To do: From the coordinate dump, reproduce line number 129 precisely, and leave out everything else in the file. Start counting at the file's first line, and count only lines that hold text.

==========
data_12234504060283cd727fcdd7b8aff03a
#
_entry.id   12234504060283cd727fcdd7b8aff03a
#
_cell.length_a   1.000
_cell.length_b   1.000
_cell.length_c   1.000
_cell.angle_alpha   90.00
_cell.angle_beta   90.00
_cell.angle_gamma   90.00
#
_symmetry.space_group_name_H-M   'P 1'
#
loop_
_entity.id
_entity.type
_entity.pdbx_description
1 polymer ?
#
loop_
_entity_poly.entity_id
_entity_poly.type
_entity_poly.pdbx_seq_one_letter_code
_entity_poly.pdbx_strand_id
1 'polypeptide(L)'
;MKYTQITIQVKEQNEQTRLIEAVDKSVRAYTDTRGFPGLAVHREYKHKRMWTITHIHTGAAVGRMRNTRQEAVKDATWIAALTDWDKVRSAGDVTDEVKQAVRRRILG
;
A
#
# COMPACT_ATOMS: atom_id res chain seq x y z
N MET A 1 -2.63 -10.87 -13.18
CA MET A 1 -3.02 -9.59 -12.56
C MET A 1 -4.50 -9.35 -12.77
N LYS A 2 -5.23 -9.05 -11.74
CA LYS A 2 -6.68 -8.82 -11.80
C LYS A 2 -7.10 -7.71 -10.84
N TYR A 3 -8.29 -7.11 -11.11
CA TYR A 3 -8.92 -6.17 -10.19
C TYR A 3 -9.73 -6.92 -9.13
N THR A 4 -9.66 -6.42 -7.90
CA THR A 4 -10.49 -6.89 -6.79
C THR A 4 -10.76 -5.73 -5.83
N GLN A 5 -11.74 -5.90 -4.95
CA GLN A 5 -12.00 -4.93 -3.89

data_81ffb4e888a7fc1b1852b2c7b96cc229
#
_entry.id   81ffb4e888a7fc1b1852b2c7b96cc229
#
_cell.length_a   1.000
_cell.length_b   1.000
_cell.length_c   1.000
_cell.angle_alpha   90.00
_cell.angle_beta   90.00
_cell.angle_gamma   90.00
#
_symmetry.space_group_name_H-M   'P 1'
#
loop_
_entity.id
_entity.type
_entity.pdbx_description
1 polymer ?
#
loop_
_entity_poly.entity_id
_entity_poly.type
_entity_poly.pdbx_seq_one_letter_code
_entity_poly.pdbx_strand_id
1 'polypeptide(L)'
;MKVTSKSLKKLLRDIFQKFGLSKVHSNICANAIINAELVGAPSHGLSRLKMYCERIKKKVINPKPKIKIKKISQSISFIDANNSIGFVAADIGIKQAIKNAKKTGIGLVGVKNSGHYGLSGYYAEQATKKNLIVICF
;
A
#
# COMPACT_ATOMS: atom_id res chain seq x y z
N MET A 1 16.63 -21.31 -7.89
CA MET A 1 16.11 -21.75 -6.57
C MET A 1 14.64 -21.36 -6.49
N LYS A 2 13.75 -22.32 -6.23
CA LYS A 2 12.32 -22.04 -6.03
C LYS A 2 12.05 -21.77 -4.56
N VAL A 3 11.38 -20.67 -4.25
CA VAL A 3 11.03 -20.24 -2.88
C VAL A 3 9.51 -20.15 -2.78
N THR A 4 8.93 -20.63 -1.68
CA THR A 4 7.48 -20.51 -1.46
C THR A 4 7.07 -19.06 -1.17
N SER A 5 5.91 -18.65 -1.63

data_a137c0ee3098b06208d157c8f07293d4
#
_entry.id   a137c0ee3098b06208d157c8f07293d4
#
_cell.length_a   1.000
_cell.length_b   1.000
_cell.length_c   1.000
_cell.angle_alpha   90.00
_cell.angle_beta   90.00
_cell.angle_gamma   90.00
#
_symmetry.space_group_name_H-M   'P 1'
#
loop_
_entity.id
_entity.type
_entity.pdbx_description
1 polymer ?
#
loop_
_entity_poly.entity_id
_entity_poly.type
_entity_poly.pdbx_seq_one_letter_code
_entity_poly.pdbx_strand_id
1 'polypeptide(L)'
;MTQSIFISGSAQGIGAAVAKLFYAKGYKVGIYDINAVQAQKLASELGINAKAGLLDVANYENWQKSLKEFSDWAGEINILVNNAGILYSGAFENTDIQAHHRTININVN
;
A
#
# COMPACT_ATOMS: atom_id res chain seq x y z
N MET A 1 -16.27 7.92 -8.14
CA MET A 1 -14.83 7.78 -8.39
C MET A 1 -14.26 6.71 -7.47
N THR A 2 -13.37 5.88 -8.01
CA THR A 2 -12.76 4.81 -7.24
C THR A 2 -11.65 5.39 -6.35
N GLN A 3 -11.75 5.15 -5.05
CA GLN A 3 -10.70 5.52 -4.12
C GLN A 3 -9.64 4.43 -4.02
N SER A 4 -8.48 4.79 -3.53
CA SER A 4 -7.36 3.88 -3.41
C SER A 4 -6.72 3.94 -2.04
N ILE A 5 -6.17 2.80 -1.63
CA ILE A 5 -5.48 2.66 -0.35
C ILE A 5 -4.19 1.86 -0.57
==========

C SER A 4 -6.72 3.94 -2.04